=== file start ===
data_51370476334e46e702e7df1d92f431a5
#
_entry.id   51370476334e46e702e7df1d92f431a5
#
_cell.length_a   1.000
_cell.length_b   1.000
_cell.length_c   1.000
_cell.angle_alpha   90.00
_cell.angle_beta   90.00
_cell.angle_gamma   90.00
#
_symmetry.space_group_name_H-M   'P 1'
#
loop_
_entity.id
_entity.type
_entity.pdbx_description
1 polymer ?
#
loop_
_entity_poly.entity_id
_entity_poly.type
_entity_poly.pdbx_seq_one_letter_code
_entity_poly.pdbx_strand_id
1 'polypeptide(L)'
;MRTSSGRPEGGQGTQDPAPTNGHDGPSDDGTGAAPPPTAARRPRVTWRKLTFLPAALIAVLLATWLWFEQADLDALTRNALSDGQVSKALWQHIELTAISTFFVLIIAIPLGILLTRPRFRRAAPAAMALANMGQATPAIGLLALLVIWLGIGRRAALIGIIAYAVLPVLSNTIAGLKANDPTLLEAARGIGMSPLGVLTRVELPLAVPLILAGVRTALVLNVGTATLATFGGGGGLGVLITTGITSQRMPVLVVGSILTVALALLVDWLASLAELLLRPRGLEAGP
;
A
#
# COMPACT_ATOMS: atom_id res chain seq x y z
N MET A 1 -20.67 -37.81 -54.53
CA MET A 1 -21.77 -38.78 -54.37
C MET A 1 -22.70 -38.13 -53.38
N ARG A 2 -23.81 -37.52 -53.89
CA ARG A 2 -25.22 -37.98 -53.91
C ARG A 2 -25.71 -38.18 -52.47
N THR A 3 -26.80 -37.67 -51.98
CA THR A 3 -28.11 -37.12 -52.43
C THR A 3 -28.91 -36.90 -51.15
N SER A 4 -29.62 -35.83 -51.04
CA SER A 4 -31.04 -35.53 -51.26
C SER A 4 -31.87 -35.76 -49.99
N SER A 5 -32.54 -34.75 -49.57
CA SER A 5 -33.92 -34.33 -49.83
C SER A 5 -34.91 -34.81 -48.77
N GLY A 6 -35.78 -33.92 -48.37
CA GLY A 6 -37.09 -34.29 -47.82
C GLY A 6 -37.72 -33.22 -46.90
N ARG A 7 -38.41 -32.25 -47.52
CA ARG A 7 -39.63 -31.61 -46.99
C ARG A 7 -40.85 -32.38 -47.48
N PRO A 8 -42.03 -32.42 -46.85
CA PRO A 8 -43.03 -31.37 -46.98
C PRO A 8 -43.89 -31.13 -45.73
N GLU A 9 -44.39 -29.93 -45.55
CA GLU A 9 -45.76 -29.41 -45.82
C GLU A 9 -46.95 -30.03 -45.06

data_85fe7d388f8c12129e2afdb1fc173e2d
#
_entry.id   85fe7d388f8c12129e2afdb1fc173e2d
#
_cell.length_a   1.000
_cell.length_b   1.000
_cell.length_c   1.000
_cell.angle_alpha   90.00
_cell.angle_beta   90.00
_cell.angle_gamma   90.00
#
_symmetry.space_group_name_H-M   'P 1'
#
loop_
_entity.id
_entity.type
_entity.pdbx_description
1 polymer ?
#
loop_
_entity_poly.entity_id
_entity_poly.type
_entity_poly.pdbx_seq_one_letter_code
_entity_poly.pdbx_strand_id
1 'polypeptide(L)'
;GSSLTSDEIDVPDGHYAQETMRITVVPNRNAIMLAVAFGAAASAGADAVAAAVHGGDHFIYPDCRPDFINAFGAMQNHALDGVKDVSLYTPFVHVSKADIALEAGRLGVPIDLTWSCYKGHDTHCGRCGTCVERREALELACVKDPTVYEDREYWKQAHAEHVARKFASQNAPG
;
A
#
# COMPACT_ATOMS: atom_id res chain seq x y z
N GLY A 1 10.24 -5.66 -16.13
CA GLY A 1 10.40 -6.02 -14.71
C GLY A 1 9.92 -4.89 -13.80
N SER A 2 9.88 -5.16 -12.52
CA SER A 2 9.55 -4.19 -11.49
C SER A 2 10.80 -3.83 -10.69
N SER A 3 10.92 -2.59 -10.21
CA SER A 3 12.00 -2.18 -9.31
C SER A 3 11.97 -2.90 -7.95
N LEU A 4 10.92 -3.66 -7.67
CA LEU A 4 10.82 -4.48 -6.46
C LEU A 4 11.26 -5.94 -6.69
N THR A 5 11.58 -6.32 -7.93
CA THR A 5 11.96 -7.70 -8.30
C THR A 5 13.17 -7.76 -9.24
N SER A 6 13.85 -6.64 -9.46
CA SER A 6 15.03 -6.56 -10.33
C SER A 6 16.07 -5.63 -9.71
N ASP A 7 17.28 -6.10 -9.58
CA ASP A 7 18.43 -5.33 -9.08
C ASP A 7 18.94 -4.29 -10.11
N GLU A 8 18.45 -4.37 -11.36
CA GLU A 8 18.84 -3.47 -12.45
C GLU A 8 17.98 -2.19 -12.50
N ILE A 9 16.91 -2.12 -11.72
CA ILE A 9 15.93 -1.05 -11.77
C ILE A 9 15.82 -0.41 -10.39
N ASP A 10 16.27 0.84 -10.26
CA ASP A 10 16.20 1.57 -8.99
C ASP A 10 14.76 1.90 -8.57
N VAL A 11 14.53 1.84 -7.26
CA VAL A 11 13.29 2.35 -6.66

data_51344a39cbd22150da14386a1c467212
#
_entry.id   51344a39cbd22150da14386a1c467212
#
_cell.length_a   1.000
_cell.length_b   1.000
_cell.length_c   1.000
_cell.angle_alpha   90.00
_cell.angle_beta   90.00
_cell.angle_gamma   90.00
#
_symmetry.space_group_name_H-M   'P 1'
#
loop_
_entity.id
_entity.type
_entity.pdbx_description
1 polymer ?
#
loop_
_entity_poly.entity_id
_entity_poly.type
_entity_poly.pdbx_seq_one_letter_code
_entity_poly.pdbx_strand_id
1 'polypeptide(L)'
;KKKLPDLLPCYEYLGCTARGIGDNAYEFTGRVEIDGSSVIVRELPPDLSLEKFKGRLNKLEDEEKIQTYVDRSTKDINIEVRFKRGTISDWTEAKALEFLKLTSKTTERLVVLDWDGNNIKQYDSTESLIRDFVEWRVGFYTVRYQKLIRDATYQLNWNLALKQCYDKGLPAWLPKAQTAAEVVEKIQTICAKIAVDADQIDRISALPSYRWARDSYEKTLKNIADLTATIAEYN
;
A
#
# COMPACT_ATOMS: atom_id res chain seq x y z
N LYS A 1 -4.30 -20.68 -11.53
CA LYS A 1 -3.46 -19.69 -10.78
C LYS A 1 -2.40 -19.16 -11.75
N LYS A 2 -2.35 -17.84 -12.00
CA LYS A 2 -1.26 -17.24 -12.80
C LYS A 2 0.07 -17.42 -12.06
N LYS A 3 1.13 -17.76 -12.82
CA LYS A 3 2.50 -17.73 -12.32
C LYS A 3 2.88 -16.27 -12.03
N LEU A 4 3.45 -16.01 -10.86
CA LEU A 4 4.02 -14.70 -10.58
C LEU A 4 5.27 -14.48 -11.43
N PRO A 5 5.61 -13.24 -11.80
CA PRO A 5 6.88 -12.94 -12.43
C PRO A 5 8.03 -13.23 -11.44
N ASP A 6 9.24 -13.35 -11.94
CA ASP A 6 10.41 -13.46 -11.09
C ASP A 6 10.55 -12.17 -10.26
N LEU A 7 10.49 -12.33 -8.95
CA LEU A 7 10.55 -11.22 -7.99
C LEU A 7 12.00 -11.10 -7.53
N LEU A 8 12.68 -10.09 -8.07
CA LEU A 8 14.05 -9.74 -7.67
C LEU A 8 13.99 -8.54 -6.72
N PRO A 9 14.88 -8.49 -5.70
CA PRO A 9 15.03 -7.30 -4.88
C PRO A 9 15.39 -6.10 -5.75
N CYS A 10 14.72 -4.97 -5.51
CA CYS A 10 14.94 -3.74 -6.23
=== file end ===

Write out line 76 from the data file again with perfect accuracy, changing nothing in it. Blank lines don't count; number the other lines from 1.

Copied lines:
#